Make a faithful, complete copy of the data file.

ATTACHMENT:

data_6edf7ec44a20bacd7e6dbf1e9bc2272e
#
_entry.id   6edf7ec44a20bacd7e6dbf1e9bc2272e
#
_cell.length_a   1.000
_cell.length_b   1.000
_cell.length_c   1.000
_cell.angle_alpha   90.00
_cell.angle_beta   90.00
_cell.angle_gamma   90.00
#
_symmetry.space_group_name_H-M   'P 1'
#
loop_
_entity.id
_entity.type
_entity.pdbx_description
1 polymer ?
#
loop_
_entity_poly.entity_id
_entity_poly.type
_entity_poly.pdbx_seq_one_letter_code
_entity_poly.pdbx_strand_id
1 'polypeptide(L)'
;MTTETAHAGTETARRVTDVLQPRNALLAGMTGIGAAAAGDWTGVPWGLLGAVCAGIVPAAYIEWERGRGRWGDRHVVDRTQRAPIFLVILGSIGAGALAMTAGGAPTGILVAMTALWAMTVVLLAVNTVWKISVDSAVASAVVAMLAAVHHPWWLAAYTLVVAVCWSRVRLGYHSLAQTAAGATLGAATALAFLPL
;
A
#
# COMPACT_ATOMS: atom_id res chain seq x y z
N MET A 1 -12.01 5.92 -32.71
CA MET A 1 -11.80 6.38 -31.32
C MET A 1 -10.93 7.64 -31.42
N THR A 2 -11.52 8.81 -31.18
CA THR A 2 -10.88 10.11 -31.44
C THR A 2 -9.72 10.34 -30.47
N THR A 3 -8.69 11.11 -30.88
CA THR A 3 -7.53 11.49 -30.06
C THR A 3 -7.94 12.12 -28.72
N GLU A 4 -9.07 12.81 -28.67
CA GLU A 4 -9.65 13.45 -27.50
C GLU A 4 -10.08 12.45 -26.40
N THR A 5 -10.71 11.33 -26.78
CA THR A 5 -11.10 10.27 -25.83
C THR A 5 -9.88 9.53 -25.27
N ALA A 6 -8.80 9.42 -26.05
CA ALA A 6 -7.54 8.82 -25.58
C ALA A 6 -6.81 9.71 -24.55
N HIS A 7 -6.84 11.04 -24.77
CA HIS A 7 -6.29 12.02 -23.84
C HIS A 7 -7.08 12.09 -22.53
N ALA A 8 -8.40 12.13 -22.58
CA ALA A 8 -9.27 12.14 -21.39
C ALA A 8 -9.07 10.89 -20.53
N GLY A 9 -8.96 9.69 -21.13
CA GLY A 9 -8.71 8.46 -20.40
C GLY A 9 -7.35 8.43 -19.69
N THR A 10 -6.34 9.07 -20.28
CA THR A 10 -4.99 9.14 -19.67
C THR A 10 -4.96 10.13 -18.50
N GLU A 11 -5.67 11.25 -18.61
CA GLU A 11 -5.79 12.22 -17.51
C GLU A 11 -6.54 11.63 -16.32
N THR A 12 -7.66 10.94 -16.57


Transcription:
data_6edf7ec44a20bacd7e6dbf1e9bc2272e
#
_entry.id   6edf7ec44a20bacd7e6dbf1e9bc2272e
#
_cell.length_a   1.000
_cell.length_b   1.000
_cell.length_c   1.000
_cell.angle_alpha   90.00
_cell.angle_beta   90.00
_cell.angle_gamma   90.00
#
_symmetry.space_group_name_H-M   'P 1'
#
loop_
_entity.id
_entity.type
_entity.pdbx_description
1 polymer ?
#
loop_
_entity_poly.entity_id
_entity_poly.type
_entity_poly.pdbx_seq_one_letter_code
_entity_poly.pdbx_strand_id
1 'polypeptide(L)'
;MTTETAHAGTETARRVTDVLQPRNALLAGMTGIGAAAAGDWTGVPWGLLGAVCAGIVPAAYIEWERGRGRWGDRHVVDRTQRAPIFLVILGSIGAGALAMTAGGAPTGILVAMTALWAMTVVLLAVNTVWKISVDSAVASAVVAMLAAVHHPWWLAAYTLVVAVCWSRVRLGYHSLAQTAAGATLGAATALAFLPL
;
A
#
# COMPACT_ATOMS: atom_id res chain seq x y z
N MET A 1 -12.01 5.92 -32.71
CA MET A 1 -11.80 6.38 -31.32
C MET A 1 -10.93 7.64 -31.42
N THR A 2 -11.52 8.81 -31.18
CA THR A 2 -10.88 10.11 -31.44
C THR A 2 -9.72 10.34 -30.47
N THR A 3 -8.69 11.11 -30.88
CA THR A 3 -7.53 11.49 -30.06
C THR A 3 -7.94 12.12 -28.72
N GLU A 4 -9.07 12.81 -28.67
CA GLU A 4 -9.65 13.45 -27.50
C GLU A 4 -10.08 12.45 -26.40
N THR A 5 -10.71 11.33 -26.78
CA THR A 5 -11.10 10.27 -25.83
C THR A 5 -9.88 9.53 -25.27
N ALA A 6 -8.80 9.42 -26.05
CA ALA A 6 -7.54 8.82 -25.58
C ALA A 6 -6.81 9.71 -24.55
N HIS A 7 -6.84 11.04 -24.77
CA HIS A 7 -6.29 12.02 -23.84
C HIS A 7 -7.08 12.09 -22.53
N ALA A 8 -8.40 12.13 -22.58
CA ALA A 8 -9.27 12.14 -21.39
C ALA A 8 -9.07 10.89 -20.53
N GLY A 9 -8.96 9.69 -21.13
CA GLY A 9 -8.71 8.46 -20.40
C GLY A 9 -7.35 8.43 -19.69
N THR A 10 -6.34 9.07 -20.28
CA THR A 10 -4.99 9.14 -19.67
C THR A 10 -4.96 10.13 -18.50
N GLU A 11 -5.67 11.25 -18.61
CA GLU A 11 -5.79 12.22 -17.51
C GLU A 11 -6.54 11.63 -16.32
N THR A 12 -7.66 10.94 -16.57